(This is a photo of Gen Sun Daw-Ren [l] and Dr Sun Yat-Sen taken on Apr 22, 1912, in Foochow.)(1912年, 孫中山先生與福建都督孫道仁合影 - 歷史背景是孫中山辭去臨時大總統之職，乘坐“聯鯨”號軍艦回廣東，應邀中途轉至福建，4月22日到達福州，與福建都督府、政務院、軍界人員合影。)
The eldest son of 孫開華提督Gen Sun Kai-Hua, 孫道仁Sun Daw-Ren (born 1865), also participated in the Sino-French war. Not only in the Battle of Fisherman's Wharf itself, during the French blockade, Sun Daw-Ren also operated from Fujian, secretly hired junks, hid weapons on board, and shipped them to Taiwan to re-supply the Qing army. Liu Ming Ch'uan later officially appointed him to be in charge of the military logistics.
After the war, the young Sun went to Beijing to take/pass the royal exams and entered the officialdom - until 1893 when his father died. He dutifully followed the Chinese custom and buried his father in their hometown in Hunan. After the mourning period ended (100 days), Sun Daw-Ren re-entered the military service and had risen eventually to 福建提督.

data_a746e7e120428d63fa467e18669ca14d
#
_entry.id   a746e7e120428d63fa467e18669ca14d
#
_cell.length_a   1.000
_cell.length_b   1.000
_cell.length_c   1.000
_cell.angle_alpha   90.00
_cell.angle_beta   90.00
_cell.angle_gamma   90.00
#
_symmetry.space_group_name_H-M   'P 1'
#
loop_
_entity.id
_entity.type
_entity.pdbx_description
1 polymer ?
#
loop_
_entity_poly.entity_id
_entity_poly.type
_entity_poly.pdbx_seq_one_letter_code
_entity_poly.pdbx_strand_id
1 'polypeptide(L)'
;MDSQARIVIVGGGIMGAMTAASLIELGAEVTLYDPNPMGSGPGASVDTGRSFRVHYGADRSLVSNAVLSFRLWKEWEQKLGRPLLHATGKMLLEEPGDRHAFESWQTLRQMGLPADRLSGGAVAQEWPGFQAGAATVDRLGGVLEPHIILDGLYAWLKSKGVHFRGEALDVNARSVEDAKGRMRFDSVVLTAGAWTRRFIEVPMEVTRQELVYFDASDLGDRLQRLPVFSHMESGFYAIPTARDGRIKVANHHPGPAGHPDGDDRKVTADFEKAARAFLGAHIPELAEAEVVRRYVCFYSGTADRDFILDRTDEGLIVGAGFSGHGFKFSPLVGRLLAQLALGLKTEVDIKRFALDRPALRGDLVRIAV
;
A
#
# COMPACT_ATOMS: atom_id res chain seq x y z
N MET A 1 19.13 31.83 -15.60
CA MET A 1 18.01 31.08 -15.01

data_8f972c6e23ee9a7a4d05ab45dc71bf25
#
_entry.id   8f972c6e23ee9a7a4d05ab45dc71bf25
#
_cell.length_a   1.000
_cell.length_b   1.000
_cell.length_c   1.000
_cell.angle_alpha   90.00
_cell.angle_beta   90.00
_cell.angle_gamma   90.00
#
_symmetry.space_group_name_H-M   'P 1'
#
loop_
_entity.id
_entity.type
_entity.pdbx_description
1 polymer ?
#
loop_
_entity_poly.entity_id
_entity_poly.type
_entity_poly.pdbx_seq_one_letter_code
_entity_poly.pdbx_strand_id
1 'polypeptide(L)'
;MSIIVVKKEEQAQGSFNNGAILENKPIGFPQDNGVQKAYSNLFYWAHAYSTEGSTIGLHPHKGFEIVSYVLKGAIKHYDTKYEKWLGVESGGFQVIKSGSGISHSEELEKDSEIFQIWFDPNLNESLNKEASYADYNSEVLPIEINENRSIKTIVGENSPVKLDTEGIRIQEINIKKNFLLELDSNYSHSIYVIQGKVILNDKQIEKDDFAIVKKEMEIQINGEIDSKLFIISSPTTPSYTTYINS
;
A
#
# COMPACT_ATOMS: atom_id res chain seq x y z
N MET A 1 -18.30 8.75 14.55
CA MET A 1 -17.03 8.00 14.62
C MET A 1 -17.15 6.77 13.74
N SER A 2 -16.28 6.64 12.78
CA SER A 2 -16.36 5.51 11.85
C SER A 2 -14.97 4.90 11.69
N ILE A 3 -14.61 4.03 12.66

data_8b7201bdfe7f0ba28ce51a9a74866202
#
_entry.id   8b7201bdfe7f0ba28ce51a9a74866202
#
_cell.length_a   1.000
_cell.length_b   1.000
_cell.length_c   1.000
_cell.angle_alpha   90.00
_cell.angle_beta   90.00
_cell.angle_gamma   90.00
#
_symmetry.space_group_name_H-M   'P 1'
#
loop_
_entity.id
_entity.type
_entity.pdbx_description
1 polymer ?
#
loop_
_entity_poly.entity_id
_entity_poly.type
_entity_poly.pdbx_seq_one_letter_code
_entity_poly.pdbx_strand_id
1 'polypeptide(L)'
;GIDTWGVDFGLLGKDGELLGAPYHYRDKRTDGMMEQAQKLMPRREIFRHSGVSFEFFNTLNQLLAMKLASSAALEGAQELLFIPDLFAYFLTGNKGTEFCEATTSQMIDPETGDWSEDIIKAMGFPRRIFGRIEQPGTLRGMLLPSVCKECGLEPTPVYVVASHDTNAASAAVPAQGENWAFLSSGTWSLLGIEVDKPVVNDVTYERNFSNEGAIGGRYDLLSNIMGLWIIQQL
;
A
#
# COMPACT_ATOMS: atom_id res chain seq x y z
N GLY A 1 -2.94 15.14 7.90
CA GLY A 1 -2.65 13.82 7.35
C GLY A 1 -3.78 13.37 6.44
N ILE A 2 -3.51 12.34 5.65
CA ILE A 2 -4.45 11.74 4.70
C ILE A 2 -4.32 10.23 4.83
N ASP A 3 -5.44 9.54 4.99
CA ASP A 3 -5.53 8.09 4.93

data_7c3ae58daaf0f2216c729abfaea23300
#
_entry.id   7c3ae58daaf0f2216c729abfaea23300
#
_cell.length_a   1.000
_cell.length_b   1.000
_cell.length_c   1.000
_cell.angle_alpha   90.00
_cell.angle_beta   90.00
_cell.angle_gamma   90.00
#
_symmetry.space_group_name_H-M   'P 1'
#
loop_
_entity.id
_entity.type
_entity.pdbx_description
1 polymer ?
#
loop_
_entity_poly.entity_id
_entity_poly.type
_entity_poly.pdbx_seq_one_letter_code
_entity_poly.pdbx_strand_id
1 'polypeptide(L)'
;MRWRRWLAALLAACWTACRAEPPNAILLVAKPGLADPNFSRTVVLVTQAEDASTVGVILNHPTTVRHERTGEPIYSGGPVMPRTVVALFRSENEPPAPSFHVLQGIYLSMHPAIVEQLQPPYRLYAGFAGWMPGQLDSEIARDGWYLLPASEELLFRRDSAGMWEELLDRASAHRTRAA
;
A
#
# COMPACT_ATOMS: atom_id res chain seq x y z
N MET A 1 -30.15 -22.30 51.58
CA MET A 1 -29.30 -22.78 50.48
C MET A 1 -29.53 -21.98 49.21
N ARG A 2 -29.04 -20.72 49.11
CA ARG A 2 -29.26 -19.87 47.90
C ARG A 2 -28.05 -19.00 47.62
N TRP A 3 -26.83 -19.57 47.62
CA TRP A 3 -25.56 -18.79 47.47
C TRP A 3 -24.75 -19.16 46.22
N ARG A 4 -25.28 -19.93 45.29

Sun was somewhat reluctant in getting involved in the founding of the new republic (Rep of China) (in the 1911 revolution) but later served under President Li Yuan-Hong in various capacities. After Li's second and final resignation in 1923, Sun retired to Gulangyu and became a high-ranking adviser to the Fujian Provincial Government. He later moved to Amoy to be with his daughter and son-in-law. He died a lieutenant general of the Army of the Republic in 1935, at age 70.
A selectively quoted bio of Sun Daw-Ren is shown below (the accomplishment of Sun Kai-Hua was also acknowledged in Sun Daw-Ren's autobiography 退庵紀事):
"[In 1911] 武昌起義各省革命迅速開展。當時，孫道仁尚持觀望態度。後迫於形勢，由彭壽松介紹，加入中國同盟會。"
"民國5年(1916年) 6月袁世凱死後，黎元洪繼任大總統。民國6年，孫道仁受命擔任北京政府總統高等顧問。不久，黎元洪下台，孫道仁去職。民國11年 6月，黎元洪復任總統，7月，委任孫道仁為永威將軍，前往甘肅、新疆查禁鴉片。次年回北京，適逢黎元洪再次退位，1923年孫道仁失去依靠，告老回籍。晚年的孫道仁，應聘為福建省政府高等顧問，寓居鼓浪嶼。應女兒、女婿邀請，居住廈門養老，不久在廈門病逝。"
Sun Daw-Ren's own mother passed away three months before his father. According to later reports, Gen Sun Kai-Hua's 8 other surviving wives and even more family members, rumored to be neglected by Daw-Ren, became destitute (or worse).